Even if you select a data set and the state or municipality makes a decision, what do they do when there's new and better data out there? If they're two or three years into a planning project, do they change it? How do they put adaptive responses into their own adaptation planning and implementation? What margin of error should they use? And what if they're wrong? As Paul talked about, knowledge creates more liability for communities if they're not responding or not responding appropriately to climate change risks and harms. Again, it needs long-term political and financial support.
As the discussion today has already touched on, there is often no consistently clear solution. So, you don't want to tie in your consequences with actions today. If you're building a seawall, it takes a long time to build. We've seen this with traffic projects. We've seen it with other street elevation projects. By the time you're done, the impacts have already caught up with what you built for and you're now just at the status quo. You have to start thinking again about the next wave of impacts.
Also, to follow up on something that was said earlier, you don't always prepare for the worst possible outcome. Municipalities and states, the funders, have to consider whether they are trying to develop projects that will protect the most individuals at risk or the individuals least able to respond to risk. Similarly, is it worst-case scenarios or the most probable scenarios where local governments are putting their limited financial resources as a starting point?
The economic burdens of adaptation efforts can be a significant complication, as are the interconnections between problems. As an example, ELI had a podcast a couple of months ago about air-conditioning and how a lot of localities are looking at mandating air-conditioning in new facil-
ities as an adaptation measure.44 But how does that work with our goal of reducing the greenhouse gas emissions of our systems? If we require air-conditioning that is electrified, do we need to specify that it should be electrified with green energy?
There are diverse stakeholders to consider. When you're pulling together groups to address adaptation, I'd like to think of it as you're trying to put together the convinced, the convincibles, and your opponents. You're focusing your efforts usually on the convincibles and you're looking at your messaging to see if you can draw in some of your opponents. For example, you don't always have to talk about climate change; you could talk about flood risks if climate change is not an accepted issue.
Different phases in projects can also impact the type of work people are doing. Such phases can include recognizing the problem, which includes defining the goals of a project and creating a narrative; innovating, which includes designing approaches and solutions for a project; and implementing the project. I'd say in the climate change adaptation context in particular, these are iterative phases. You can be going through all three of these at the same time because, as we learn more information, that's going to inform our design solutions and implementation.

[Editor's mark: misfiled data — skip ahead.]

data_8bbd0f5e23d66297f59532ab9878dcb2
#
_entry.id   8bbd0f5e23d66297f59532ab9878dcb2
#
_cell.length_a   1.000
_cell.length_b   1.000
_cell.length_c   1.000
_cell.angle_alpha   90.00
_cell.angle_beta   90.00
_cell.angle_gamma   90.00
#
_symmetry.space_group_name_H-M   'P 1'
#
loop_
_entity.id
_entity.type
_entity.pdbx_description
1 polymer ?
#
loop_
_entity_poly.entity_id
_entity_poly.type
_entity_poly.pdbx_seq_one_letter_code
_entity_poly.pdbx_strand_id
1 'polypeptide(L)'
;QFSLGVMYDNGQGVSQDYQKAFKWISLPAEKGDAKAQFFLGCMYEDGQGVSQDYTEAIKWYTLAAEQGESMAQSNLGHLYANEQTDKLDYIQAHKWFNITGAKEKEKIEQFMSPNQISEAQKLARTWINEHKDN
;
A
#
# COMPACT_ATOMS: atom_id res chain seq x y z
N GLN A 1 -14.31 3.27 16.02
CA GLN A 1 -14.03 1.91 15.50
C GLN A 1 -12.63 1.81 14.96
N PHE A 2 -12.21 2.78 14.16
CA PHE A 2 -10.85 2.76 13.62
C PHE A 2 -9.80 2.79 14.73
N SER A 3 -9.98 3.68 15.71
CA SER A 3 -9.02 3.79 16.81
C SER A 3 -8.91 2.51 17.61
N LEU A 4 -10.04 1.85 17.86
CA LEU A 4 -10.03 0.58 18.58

I want to talk now about an example of communities that have been doing this kind of joint resiliency work in South Palm Beach County.45 There, a group of communities came together to work together on resiliency issues, starting with the preparation of a joint climate change vulnerability assessment. A vulnerability assessment is a process in which communities look at their risk exposures and existing adaptive capacities. Using this information, communities then evaluate the impacts that they need to be worried about from climate change.
Reasons for the communities in Florida to work together included the belief that there is value in the increased efficiencies from collaboration and leverage with respect to actions like putting out contracts for bids. But there are also practical implementation reasons; if one town builds a seawall in front of its community, it doesn't do much good unless it's a coordinated effort with its neighbors.
When you have these joint projects, a question that comes up is how formal the coordination should be. As we saw, states responding to COVID-19 said they would coordinate on reopening plans and they would coordinate on barriers, such as letting people come in and out of the state. But the states are not committing to something with each other that's more formal, say, should they all sign an agreement and be committed to a project together.
I think the more formal the approach, the question becomes how much participants are willing to commit. If you have a dozen communities signed up to do a vulnerability assessment together it's a great starting point. But
44. People Places Planet Podcast, Cool Cities: A/C Ordinances--The Hot New Trend, Envtl. L. Inst. (Jan. 8, 2020), https://www.eli.org/podcasts.